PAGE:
Ex-Ferrari and Formula 1 racer Jonathan Williams dies aged 71
|By Edd Straw
||Monday, September 1st 2014, 10:10 GMT
Jonathan Williams, who started one world championship Formula 1 grand prix for Ferrari, has died at the age of 71.
Cairo-born Williams started his racing career in 1961, initially driving a Mini and then moving into an Austin A40 prior to switching to single-seaters in Formula Junior in 1963.
His first season in European competition was punctuated by a big accident in his Merlyn-Ford MkV at Monza, but he soon returned in a Lotus 22.
In his subsequent European outings, Williams claimed a best result of fourth in the Autobahnspinne-Rennen at the Dresden-Hellerau circuit, also finishing seventh in the Sachsenringrennen.
The following season, he competed under the Anglo-Swiss Racing banner along with close friend Piers Courage in the new Formula 3 category.
He finished second in the Preis von Tirol in Innsbruck, as well as claiming third in the Eifelrennen at the Nurburgring driving a Lotus 31.
Williams and Courage then raced for the new team set up by their old friend Charles Lucas in 1965, driving Brabham BT10s.
This well-run squad allowed Williams to make a real impact, winning the Zolder GP and two other high-profile races at Monza.
Williams then accepted an offer to drive for the works de Sanctis team in 1966, winning a number of races, including the first of three wins in the famous Monza Lottery GP.
This success in Italy led to an offer to drive for Ferrari in Formula 2 the following season.
Problems with the Ferrari F2 project meant it was a difficult year, with Williams's main success coming in the Monza Lottery GP, again driving a de Sanctis F3 car.
But Williams did get his famous opportunity to race for the F1 team after being sent on standby to the 1967 season-ending Mexican GP with little serious expectation of racing.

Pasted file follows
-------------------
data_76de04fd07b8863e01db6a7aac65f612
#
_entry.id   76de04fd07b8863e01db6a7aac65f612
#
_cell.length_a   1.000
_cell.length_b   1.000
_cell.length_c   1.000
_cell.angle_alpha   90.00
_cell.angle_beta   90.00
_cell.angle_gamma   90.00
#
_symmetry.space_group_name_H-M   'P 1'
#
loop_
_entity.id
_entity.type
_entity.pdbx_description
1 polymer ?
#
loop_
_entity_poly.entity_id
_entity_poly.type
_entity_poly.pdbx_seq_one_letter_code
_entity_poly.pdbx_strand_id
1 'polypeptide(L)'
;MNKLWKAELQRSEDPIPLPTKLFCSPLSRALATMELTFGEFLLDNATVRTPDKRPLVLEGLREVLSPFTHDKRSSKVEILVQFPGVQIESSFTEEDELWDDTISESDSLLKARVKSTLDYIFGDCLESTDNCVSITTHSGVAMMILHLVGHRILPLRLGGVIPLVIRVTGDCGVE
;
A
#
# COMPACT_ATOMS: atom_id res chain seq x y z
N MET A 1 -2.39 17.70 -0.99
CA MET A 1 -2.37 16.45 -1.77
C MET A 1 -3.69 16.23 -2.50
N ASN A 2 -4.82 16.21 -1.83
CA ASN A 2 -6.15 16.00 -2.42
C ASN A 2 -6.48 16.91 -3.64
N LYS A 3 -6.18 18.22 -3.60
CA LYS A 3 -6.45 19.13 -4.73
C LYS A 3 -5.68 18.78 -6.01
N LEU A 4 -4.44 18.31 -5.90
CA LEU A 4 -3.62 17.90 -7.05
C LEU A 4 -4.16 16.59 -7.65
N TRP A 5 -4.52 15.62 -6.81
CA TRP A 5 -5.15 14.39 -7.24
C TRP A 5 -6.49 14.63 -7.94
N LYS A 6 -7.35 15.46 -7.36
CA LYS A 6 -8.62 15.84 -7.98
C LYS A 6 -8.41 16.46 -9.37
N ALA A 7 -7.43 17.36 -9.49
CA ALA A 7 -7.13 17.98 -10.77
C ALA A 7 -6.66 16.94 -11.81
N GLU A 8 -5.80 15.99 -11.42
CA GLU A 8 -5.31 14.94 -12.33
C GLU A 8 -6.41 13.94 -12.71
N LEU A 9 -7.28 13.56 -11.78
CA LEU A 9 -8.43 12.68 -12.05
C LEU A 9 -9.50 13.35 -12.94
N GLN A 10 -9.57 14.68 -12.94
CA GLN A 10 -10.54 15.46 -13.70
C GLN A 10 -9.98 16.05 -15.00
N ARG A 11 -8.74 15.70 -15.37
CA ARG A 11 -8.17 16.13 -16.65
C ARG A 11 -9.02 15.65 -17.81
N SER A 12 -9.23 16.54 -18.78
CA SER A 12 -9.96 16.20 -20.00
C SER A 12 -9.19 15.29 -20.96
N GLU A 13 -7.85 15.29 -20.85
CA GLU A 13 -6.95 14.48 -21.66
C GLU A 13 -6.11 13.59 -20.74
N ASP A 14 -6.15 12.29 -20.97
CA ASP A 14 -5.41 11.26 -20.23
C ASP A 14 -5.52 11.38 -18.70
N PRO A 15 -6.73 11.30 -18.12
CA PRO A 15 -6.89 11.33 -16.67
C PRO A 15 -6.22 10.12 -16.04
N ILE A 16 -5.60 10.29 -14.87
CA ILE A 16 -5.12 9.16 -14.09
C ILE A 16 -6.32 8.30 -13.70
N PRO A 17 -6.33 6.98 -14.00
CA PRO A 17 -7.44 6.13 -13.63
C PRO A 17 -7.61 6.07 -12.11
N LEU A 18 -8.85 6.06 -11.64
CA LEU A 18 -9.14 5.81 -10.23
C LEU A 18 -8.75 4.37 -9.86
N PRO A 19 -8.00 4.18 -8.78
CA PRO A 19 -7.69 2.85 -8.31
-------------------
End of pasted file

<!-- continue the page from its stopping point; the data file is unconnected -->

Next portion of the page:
After a piecemeal season in F2, which included some sportscar outings in Ferrari machinery, he was not surprised to spend Friday practice on the sidelines watching Chris Amon jump between the team's two 312s.
But by Saturday, Enzo Ferrari had decided he wanted two cars in the race and 24-year-old Williams was pitched into the fray.
"I'd never even sat in the car," Williams told AUTOSPORT in 2009. "I'd only driven the previous season's for half an hour.
"Going to Mexico, I had no idea that I was going to drive. I was told to bring my overalls just in case, but not that there was a 50 per cent chance I would be in the car.
"Typical Ferrari - they loved to keep you in the dark."
Williams was in at the deep end and qualified 16th out of 19, 7.24 seconds off the pace.
"I had maybe 15 to 20 laps before the race, that's no way to prepare," he said. "I just drove as best I could. Jean-Pierre Beltoise was a pain in the neck, he had a big engine in an F2 Matra and just beat me in the end - very annoying.
"I was terribly ashamed after Mexico and was walking around in dark glasses hiding from people. But in hindsight, I don't think I did too bad a job."
In extraordinary circumstances, he did as good a job as could be expected, but despite his ability there would be no more opportunities to race in F1 and Williams parted company with Ferrari, although he was subsequently contracted to the stillborn Abarth grand prix car project.
In 1968, Williams won his third Monza Lotteria, now held to F2 regulations, driving a Brabham BT23C run by old friend Frank Williams (no relation).
He chose that win, in which he pipped Alan Rees on the line by two-tenths of a second, as his 'Race of My Life' for a feature in AUTOSPORT.
Williams continued to race until 1971, famously driving the Porsche 908 used to film footage for the Steve McQueen film Le Mans in 1970.
In later life, Williams was a professional pilot as well as a keen writer and columnist on motorsport.
AUTOSPORT sends its condolences to his family and friends.